Saturday November 2nd, 2013 – St. Charles, IL
On a difficulty scale of 1 to 10, the show I did tonight was a 37. I probably should have stayed home, but I didn’t for several reasons – most notably that I needed the money. Also, backing out of a booking on the day of is the ultimate sin. It would take a major emergency for me to do that.
The condition I’m in is close though, but I still thought it was right to suck it up and do a show. I was hoping to have passed my kidney stone by now, but it’s still there. Oh, is it there. I can feel it every time I sit, lay down, stand or walk. I took pain pills all day and tried to rest for the show.
The doctor in the emergency room told me that managing the pain was a matter of delicate trial and error, and that I’d have to estimate when the medicine would run out so I could take the next batch and not have any unnecessary torture. I told him I needed to perform in a few days, and I’d prefer not to have to cancel a show if I could help it. He told me he thought I’d be past it by now.
But he also said it could take up to a week to pass, “worst case scenario”. I’ve heard those three words enough for a dozen people for a dozen lifetimes, and I clenched my teeth when he uttered them. I didn’t want to get into my life story with the guy. I just wanted all this to be over already.
My show tonight was at a Moose Lodge in St. Charles, IL – about 40 miles away from where I live. Showtime was 7pm, and I was asked to arrive by 6:30 at the latest. That meant I had to time when I took my pain killers so I wouldn’t be impaired while driving but not in major pain either.
I’m no chemist, and in fact have very little experience with performing impaired. Most comics go through their stages of drug and alcohol use at least at some point, and know their limits as to dosage and timing. I don’t drink a drop and barely take aspirin, so this was new ground for me.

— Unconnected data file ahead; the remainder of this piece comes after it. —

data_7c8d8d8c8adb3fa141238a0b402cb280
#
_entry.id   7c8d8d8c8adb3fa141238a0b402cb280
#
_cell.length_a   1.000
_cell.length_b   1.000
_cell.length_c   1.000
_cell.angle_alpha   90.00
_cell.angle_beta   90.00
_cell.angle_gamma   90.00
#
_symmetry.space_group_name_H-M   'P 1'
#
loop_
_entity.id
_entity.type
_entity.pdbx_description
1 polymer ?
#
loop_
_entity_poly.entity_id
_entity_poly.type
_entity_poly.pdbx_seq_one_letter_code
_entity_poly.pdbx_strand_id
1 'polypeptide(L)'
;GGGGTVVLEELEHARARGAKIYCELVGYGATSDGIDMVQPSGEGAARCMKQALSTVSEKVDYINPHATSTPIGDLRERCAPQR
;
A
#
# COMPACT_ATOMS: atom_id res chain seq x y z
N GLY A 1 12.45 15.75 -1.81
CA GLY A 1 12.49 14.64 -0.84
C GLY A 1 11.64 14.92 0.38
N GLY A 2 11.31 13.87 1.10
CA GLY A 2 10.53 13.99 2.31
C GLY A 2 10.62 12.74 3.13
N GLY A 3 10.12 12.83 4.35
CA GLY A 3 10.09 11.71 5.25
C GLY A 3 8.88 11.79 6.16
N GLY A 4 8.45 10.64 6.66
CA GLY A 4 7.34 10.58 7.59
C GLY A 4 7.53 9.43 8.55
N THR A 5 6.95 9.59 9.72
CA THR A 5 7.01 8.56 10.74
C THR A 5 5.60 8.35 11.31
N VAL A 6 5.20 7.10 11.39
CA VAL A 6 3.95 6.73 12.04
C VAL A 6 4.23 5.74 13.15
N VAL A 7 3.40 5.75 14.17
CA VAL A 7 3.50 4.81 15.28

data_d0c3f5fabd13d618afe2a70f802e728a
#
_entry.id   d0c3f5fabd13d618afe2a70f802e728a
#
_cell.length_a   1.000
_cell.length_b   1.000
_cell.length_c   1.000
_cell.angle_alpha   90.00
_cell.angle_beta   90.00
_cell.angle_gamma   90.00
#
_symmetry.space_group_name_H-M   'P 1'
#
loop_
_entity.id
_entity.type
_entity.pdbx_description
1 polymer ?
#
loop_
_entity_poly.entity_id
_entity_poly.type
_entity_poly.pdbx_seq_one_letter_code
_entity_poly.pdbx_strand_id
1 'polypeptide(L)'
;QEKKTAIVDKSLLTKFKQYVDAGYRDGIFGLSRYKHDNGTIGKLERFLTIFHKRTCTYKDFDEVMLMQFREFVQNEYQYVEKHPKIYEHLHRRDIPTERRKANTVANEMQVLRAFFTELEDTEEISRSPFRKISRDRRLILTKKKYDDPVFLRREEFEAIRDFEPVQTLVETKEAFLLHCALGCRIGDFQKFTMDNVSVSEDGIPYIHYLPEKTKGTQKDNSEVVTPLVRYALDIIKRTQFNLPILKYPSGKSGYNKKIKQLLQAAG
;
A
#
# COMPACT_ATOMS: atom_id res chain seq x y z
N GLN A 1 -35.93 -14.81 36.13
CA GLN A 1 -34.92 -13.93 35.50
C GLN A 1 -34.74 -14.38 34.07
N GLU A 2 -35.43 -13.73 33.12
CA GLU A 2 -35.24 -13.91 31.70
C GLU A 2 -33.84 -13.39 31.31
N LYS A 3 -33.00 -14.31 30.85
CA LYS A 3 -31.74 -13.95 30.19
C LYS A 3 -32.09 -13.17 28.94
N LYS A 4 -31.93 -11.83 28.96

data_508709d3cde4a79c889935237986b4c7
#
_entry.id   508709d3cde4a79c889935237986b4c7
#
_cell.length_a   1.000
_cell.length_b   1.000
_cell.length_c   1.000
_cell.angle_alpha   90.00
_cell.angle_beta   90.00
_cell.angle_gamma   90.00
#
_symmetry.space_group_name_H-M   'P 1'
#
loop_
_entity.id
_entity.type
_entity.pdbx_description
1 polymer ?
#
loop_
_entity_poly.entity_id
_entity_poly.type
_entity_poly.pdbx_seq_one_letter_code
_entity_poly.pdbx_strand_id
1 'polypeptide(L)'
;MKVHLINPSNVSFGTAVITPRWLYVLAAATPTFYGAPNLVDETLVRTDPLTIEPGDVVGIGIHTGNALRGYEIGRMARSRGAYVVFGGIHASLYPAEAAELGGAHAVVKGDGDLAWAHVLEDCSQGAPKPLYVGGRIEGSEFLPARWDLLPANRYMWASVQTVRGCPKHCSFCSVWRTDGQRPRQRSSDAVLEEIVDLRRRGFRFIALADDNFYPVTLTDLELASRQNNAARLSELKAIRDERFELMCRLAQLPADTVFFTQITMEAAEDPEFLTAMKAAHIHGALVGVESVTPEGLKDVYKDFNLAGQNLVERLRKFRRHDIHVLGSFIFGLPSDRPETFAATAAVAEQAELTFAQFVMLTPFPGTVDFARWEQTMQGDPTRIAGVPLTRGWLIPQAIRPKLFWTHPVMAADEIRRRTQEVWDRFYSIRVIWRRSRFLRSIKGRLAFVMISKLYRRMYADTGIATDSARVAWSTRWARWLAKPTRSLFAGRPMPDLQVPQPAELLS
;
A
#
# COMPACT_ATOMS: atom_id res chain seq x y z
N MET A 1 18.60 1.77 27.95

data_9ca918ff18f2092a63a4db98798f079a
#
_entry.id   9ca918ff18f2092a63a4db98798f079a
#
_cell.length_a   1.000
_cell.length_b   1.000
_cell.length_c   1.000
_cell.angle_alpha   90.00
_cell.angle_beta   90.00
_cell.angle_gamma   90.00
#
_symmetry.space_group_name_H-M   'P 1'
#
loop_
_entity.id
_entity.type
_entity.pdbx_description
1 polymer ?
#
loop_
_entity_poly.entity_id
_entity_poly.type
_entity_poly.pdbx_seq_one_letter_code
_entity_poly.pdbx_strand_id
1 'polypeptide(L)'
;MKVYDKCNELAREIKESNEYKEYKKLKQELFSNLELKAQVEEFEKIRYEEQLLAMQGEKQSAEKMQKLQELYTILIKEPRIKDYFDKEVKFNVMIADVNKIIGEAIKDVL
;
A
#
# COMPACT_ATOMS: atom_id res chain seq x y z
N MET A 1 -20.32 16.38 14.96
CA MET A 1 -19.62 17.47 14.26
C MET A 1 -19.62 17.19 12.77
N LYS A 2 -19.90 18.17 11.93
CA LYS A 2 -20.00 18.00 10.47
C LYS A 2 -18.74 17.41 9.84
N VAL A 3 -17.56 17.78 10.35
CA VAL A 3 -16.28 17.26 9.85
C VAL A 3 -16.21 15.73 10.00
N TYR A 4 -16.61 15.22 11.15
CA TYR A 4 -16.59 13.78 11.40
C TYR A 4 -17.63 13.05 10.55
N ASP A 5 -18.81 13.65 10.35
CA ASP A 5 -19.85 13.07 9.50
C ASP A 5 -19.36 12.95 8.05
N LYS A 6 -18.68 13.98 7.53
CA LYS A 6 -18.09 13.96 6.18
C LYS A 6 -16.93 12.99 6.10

I did manage to get there by 6:30, but I could tell I was in no shape to perform. I could feel the pain killers wearing off, and everything was just off by a few degrees. Daryl Moon is a comedian who booked me along with a funny lady named Kelsie Huff, and I didn’t want to let them down.
As it turned out, they really didn’t need me for this show. The audience was fantastic, and they were there to laugh. Daryl hosted the show, and then brought up Kelsie who did a very funny 35 minute set. Daryl went back on and did about 40 minutes after that. Then they took a break for a Moose Lodge prayer, and they passed the hat to donate for needy children. Then it was my turn.
I’ve been doing comedy long enough to know what to do and when to do it. These people were really great, and even though the sound and lights weren’t great I leaned into it and gave them all I had. The medicine had worn off completely by then, and I could feel a twinge here and there as I did my show. I tend to be very animated and move around a lot on stage, and I did it all night.
The crowd loved it, and it wasn’t their fault I was hurting. They had no idea and didn’t need to be told. It was such a hot show I didn’t even do my normal closer – which these people would’ve gone nuts for. It was already a long show, and I sensed it was time to let it rest. I hung around for as long as I could, but I needed to get home as I wasn’t sure what to expect. About halfway there, I was in such pain I had to pull my car over and walk around. I sure hope this thing passes soon.
|Kelsie Huff is a very funny lady. www.kelsiehuff.com|
|Daryl Moon is a very funny man. www.mooncomedy.com|
|It was fun working with both of them at the Moose Lodge in St. Charles, IL|